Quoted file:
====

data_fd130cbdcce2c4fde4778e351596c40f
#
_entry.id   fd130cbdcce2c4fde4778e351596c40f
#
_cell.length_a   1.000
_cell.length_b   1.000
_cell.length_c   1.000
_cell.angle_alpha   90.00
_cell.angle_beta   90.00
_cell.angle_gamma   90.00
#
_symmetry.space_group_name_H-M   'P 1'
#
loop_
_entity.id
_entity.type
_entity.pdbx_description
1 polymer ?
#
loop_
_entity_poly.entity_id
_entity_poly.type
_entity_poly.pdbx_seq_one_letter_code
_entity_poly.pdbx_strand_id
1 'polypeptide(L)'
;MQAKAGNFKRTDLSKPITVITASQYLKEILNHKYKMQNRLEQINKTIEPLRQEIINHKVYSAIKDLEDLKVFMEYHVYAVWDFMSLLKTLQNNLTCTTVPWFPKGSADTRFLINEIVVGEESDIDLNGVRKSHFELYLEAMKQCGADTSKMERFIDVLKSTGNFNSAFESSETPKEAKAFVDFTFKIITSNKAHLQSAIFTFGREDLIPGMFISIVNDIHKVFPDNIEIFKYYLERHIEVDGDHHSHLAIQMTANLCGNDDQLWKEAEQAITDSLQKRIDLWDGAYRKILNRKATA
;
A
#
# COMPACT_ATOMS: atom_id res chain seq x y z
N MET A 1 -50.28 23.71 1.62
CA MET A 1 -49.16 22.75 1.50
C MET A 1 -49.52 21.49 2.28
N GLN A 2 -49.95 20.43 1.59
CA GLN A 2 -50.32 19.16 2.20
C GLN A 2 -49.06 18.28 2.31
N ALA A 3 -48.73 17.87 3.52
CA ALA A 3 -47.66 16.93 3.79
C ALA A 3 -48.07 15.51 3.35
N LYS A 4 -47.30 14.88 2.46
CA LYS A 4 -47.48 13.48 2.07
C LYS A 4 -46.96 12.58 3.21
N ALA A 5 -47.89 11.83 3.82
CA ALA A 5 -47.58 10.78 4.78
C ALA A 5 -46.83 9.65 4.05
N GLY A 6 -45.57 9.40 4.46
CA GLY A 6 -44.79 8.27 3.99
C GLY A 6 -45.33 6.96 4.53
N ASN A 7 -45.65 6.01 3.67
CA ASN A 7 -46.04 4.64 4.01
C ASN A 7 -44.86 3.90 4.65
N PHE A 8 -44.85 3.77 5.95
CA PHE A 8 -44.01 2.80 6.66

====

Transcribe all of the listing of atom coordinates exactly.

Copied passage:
data_fd130cbdcce2c4fde4778e351596c40f
#
_entry.id   fd130cbdcce2c4fde4778e351596c40f
#
_cell.length_a   1.000
_cell.length_b   1.000
_cell.length_c   1.000
_cell.angle_alpha   90.00
_cell.angle_beta   90.00
_cell.angle_gamma   90.00
#
_symmetry.space_group_name_H-M   'P 1'
#
loop_
_entity.id
_entity.type
_entity.pdbx_description
1 polymer ?
#
loop_
_entity_poly.entity_id
_entity_poly.type
_entity_poly.pdbx_seq_one_letter_code
_entity_poly.pdbx_strand_id
1 'polypeptide(L)'
;MQAKAGNFKRTDLSKPITVITASQYLKEILNHKYKMQNRLEQINKTIEPLRQEIINHKVYSAIKDLEDLKVFMEYHVYAVWDFMSLLKTLQNNLTCTTVPWFPKGSADTRFLINEIVVGEESDIDLNGVRKSHFELYLEAMKQCGADTSKMERFIDVLKSTGNFNSAFESSETPKEAKAFVDFTFKIITSNKAHLQSAIFTFGREDLIPGMFISIVNDIHKVFPDNIEIFKYYLERHIEVDGDHHSHLAIQMTANLCGNDDQLWKEAEQAITDSLQKRIDLWDGAYRKILNRKATA
;
A
#
# COMPACT_ATOMS: atom_id res chain seq x y z
N MET A 1 -50.28 23.71 1.62
CA MET A 1 -49.16 22.75 1.50
C MET A 1 -49.52 21.49 2.28
N GLN A 2 -49.95 20.43 1.59
CA GLN A 2 -50.32 19.16 2.20
C GLN A 2 -49.06 18.28 2.31
N ALA A 3 -48.73 17.87 3.52
CA ALA A 3 -47.66 16.93 3.79
C ALA A 3 -48.07 15.51 3.35
N LYS A 4 -47.30 14.88 2.46
CA LYS A 4 -47.48 13.48 2.07
C LYS A 4 -46.96 12.58 3.21
N ALA A 5 -47.89 11.83 3.82
CA ALA A 5 -47.58 10.78 4.78
C ALA A 5 -46.83 9.65 4.05
N GLY A 6 -45.57 9.40 4.46
CA GLY A 6 -44.79 8.27 3.99
C GLY A 6 -45.33 6.96 4.53
N ASN A 7 -45.65 6.01 3.67
CA ASN A 7 -46.04 4.64 4.01
C ASN A 7 -44.86 3.90 4.65
N PHE A 8 -44.85 3.77 5.95
CA PHE A 8 -44.01 2.80 6.66